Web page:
Technology is not my friend.

Turning against Kerry

A Newsweek poll reveals that Kerry's once-commanding lead over Bush among youthful voters has dwindled. The article suggests that Nader is the key factor, since he now commands eleven percent. I would counter that a turn to Nader is a desperation move by young voters subjected to anti-Kerry propaganda and conditioned to consider cynicism hip. (Some will argue that voting for a sure-to-lose candidate like Nader is idealistic, not cynical; I strongly disagree.)

The medal-tossing controversy strikes me as a particularly effective device.

The new generation cannot be expected to comprehend the social milieu in which young John Kerry tossed back his medals. Defending his actions on a televised interview yesterday, Kerry seemed ruffled and uncharacterstically tongue-tied. Older folks can spend hours explaining -- things were different then -- but youth remains ignorant of history and unwilling to learn.

I also believe that Kerry's long-ago congressional subcommittee testimony, in which he cited tales of atrocity he had heard from fellow soldiers, cannot play well in the modern context. Those atrocities occurred. Anyone who has read (to cite but one of many sources) Mark Lane's Conversations With Americans -- will know that they occurred. But most modern youths don't read, and those few who do won't believe anything that does not favor their biases. For all their affected captiousness, young people still want to live in a world of clearly-defined good guys and bad guys. How can a generation bred on simplistic Hollywood action movies comprehend the abyss of Vietnam?

If the Iraq situation worsens -- and it's worsening at this very moment -- they'll understand all too well.
The PDB: Note to a reader

I was hoping that Zapata, who offered a comment on the PDB controversy, could email me a copy of the NYT article he referenced, regarding Tenet's whereabouts on August 6, 2001. I fully understand the danger of relying on one source of info, even though Schroem seems trustworthy enough. I do feel that Tim Roemer's comment -- plus common sense -- validates the assertion that the PDB was originally much longer.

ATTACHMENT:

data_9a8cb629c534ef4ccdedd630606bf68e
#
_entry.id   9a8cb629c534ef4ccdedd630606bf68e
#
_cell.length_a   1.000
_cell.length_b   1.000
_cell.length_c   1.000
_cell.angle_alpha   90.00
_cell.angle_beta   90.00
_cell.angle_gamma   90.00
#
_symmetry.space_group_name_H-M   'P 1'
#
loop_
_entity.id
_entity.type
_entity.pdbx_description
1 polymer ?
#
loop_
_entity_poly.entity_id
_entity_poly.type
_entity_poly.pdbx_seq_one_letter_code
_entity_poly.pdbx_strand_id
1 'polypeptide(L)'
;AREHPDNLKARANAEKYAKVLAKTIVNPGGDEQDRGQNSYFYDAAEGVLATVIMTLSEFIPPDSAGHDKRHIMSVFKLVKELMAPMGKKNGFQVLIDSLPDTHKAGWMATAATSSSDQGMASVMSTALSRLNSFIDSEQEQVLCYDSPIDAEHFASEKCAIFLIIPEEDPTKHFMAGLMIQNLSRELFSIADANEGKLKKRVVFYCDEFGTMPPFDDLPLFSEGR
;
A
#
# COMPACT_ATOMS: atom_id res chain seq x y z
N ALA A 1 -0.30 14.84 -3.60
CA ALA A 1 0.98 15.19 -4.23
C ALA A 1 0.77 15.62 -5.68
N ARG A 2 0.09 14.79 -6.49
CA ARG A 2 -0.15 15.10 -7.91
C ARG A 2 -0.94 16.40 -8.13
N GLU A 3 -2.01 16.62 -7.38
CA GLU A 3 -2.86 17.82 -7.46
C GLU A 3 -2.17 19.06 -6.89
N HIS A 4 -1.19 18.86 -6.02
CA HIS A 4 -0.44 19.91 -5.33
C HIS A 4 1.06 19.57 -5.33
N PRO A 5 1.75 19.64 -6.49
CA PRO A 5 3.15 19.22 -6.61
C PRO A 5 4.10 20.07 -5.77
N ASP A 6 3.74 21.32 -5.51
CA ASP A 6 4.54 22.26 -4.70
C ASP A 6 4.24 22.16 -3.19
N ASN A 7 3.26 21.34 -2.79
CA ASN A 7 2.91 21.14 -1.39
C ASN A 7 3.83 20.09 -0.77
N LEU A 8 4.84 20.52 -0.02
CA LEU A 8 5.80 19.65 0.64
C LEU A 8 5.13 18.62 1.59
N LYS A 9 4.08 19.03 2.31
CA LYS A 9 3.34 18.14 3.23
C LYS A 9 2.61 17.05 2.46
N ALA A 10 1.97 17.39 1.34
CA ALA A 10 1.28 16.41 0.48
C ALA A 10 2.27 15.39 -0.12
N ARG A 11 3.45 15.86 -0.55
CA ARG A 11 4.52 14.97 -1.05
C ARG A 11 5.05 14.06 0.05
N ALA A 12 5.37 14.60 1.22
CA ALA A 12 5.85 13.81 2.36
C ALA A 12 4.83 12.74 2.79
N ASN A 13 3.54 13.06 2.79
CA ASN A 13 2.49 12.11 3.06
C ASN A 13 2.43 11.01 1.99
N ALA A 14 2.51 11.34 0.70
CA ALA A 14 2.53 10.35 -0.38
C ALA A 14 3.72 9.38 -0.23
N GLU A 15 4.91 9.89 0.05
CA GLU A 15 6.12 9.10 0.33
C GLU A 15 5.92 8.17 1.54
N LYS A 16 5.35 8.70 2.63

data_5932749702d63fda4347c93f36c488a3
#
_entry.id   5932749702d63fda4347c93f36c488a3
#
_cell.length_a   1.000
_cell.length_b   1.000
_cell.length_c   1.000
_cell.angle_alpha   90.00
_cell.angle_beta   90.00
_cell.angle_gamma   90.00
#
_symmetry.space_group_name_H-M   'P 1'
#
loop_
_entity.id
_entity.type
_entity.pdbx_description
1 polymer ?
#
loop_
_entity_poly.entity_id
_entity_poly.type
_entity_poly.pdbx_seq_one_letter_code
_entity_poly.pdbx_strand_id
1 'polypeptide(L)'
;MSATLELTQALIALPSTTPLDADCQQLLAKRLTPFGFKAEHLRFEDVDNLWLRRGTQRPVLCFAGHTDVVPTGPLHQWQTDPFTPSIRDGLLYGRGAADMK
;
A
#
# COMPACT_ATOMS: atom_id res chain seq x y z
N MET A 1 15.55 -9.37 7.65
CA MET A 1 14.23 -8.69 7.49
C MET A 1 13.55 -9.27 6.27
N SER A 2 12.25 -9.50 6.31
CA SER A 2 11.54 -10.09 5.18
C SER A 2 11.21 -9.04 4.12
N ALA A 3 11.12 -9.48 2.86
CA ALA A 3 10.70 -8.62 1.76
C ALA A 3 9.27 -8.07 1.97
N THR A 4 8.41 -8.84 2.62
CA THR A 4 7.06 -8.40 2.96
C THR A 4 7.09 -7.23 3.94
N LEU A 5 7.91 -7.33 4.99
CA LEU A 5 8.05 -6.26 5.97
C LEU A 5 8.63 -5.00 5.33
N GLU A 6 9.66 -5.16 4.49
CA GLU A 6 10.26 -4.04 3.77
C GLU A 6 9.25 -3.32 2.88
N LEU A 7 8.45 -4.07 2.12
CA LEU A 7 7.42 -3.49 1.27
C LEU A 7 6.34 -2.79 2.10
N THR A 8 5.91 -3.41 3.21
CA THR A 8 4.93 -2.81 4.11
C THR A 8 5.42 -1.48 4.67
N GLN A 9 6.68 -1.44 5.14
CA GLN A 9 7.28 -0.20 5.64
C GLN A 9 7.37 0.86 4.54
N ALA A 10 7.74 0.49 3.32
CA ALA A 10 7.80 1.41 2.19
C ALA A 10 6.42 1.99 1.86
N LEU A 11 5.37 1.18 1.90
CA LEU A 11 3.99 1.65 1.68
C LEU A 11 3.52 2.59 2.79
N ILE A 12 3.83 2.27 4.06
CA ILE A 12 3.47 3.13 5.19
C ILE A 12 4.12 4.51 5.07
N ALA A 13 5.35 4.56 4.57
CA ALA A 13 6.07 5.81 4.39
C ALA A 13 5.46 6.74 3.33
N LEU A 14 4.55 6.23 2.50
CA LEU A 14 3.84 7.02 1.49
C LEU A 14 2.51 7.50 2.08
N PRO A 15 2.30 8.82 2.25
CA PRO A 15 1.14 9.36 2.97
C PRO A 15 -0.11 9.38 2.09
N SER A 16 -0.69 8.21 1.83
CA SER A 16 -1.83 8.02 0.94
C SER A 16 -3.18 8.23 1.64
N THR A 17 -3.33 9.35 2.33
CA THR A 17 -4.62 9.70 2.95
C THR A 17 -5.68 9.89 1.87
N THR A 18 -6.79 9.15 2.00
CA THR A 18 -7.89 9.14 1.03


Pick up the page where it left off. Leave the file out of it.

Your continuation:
Tuesday, April 27, 2004


Few have commented on one fascinating factoid to emerge in the wake of Mordechai Vanunu's release from an Israeli prison. Vanunu, you will recall, was the fellow kidnapped in Rome, taken to Israel, and charged with spying after he revealed details of that nation's nuclear program to a British newspaper in 1986. He has served 18 years in prison.

To facilitate the kidnapping, Mossad agents baited Vanunu into a vulnerable position using a classic "honeytrap" -- i.e., an attractive female. In previous published accounts, this lady was a Mossad agent named Cheryl Hanin, code-named "Cindy." In the years since, Mossad has released much information about this lady -- see, for example, this story.

But what if the story we've been told doesn't reflect what really went down?

Maariv offers this intriguing quote from the newly-freed Vanunu:

Vanunu revealed for the first time the incidents related to his capture and arrest and denied that the published identity of the Mossad agent "Cindy" is real. "She was either an FBI or a CIA agent. I spent a week with her. I saw her picture. Cindy was a young woman from Philadelphia," he said.

FBI? CIA? Why would they be involved? And why would Mossad go to great lengths to create a false story around this event?

Israel's nuclear weapons programs owes it's existence to diverted uranium from an American corporation. President Johnson, perhaps in deference to a very pro-Israel backer, looked the other way. Perhaps the affair goes deeper than we imagined: Perhaps America wanted Israel to go nuclear.
Vlasto the vile

I usually steer clear of name-calling in this column, but when it comes to ABC news producer Chris Vlasto, resisting the urge is beyond my strength.

Vlasto, you will recall, is the highly-partisan pseudo-newsman whose "objective" coverage of the Susan McDougal affair included his behind-the-scenes functioning as an errand boy for Ken Starr. He covered of the Clinton-era "scandals" with a bias that almost made me think I was leafing through back issues of American Opinion.

He is also -- almost certainly -- the "news producer" responsible for feeding Matt Drudge the phony "Kerry and the intern" yarn.

The Vlastard is at it again -- trying to drum up KerryHate with a new take on the throwing-back-the-medals story. Good god, this thing has been settled. But it seems the gang at ABC has scraped up some old videotape...

Meanwhile, Karen Hughes is trying to weave together a tale which makes Kerry -- not Bush -- into the fellow who lied about his service.

People believe this nonsense, just as they believe that Saddam and Osama were comrades-in-arms. This is the sort of lying that has put Bush ahead in the polls.
A technical note...

If you're using Mozilla as your browser (and there are plenty of reasons to do just that), you may notice an odd phenomenon with this and other Blogger pages: Very very very VERY teensy type.